I recently was considering this question in light of one of the secret projects I have developing. (Not the Super Secret project, which is already written. No, this is a different secret project which is in the early stages of development and of which I hope to tell you more in the coming year.)  It's a bit of a shift for me, and I wondered if it would be so much of a shift that I would need a new name to go with it. But ultimately, after much discussion with the Rooglewood Press folks, we decided that it's still enough like my established brand to keep my current writing name. While I hope to see this new project bring in a broader reading audience, it's still something my established readers are likely to enjoy. So for now the plan is to keep my name.

I don't have any cut-and-dried answers. As far as privacy is concerned, I wouldn't worry about it too much. I write under my maiden name rather than my married name, but lots and lots of folks figure it out (and friend me on facebook!), so it's not like it creates that much of a barrier. And most of the authors I know write under their real names (my own mother, for instance). Unless you are undercover, in witness protection, or just so desperately, painfully shy that the idea of meeting new people through your writing career sends you scurrying under the bed in terror . . . I wouldn't worry about a pen name for privacy reasons.

Is any of that saying that you shouldn't use a pen name? No indeed. I'm not against them by any means. If you want to use a pen name just because you want to use a pen name, I say, "Go for it!" The above are merely considerations you might want to mull over while deciding.

What are your thoughts on this topic? Do any of you publish under pen names? If so, what led you to make this decision?


ghost ryter said...

I'm a bit obsessed with pen names myself, and I think you've made some good points. Although I never really thought of switching names with genres. I'll have to ponder that.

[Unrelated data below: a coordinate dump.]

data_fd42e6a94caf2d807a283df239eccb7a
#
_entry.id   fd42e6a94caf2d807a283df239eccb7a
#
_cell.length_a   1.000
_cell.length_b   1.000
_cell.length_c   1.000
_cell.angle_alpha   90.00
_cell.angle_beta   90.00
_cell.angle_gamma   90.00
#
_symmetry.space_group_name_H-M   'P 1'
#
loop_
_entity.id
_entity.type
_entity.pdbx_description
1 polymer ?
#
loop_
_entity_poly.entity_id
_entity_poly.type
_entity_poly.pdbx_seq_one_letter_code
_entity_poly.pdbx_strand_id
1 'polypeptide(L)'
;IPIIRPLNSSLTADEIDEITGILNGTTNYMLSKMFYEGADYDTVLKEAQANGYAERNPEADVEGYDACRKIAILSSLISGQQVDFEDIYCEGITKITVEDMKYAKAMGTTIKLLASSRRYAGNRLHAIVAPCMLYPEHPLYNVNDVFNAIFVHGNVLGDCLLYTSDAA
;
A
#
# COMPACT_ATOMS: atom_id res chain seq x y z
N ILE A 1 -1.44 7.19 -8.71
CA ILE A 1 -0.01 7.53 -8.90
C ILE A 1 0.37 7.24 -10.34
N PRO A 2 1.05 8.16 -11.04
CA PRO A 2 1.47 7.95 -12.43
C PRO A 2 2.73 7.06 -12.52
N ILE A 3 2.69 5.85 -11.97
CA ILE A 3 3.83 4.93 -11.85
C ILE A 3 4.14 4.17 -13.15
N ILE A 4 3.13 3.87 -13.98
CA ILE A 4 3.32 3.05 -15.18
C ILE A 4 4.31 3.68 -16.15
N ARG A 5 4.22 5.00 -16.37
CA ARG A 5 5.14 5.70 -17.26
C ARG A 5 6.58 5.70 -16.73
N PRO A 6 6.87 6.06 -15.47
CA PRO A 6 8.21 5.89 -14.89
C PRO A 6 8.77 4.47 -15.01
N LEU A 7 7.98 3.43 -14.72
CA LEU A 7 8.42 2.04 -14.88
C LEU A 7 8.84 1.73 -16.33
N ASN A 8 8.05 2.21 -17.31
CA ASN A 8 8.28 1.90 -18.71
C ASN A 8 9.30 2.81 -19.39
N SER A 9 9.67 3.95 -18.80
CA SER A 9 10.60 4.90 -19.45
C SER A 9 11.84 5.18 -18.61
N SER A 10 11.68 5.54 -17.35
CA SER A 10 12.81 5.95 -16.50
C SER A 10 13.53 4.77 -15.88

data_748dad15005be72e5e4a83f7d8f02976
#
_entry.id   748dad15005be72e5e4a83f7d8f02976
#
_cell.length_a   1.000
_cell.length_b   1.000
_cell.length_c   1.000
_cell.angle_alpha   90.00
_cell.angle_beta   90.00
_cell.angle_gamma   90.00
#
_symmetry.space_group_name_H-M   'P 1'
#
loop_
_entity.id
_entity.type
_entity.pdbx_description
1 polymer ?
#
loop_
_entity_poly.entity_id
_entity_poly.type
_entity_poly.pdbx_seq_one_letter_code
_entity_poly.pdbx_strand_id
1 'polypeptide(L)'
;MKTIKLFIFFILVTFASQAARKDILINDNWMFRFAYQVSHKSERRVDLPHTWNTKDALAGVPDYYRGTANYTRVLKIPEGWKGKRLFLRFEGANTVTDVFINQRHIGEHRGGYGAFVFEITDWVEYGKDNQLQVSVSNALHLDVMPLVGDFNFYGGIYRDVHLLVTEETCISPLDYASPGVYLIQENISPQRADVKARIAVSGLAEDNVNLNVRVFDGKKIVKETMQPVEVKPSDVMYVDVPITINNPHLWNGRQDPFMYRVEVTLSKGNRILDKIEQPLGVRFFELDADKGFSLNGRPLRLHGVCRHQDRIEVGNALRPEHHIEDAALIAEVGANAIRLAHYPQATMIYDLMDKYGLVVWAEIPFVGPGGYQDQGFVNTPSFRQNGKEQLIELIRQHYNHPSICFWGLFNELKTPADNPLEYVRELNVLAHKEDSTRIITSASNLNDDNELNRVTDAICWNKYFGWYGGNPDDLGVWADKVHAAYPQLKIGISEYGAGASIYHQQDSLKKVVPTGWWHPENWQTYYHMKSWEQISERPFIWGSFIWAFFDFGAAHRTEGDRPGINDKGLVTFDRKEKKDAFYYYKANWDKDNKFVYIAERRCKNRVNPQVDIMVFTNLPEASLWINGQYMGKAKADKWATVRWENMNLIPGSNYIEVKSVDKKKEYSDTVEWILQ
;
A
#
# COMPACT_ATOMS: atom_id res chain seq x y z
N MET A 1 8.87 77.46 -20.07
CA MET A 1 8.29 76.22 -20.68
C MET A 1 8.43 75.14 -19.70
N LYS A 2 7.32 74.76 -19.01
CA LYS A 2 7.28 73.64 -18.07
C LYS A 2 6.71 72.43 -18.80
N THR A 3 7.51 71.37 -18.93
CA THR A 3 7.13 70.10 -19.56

Those dragon eaten secret projects! They're driving me crazy!

Rae said...

Thanks for this post! It's not an issue I've thought a lot about, and you have interesting points. :)

Adding on to the topic, though, I think you might want to use a pseudonym if you have a very complicated, always-mispronounced or misspelled name -- since it is sort of the brand for your business, you don't want people to be confused by it. But there is a balance: some names which are often mispronounced (such as Tolkien, Riordan, or L'Engle) are really cool titles which are easy to remember. I'm not sure I would use my real surname if I were to be published, because it is a long word and I believe it looks unappealing as marketing, but I might change my mind one day.

BrynS. said...

Maybe the world of fiction is different but it has been my experience that once an author has a following, it doesn't matter what genres they dabble in over the years, their readers will follow. Whether an author realizes it or not, he becomes a teacher and students will follow a favorite teacher into all sorts of subjects because while they may not enjoy the content, they savor the wisdom and style of instruction they are receiving.

In fact I would say that branching out shows that the writer is a true'humanist' able to instruct and share in many different time periods, styles and subjects.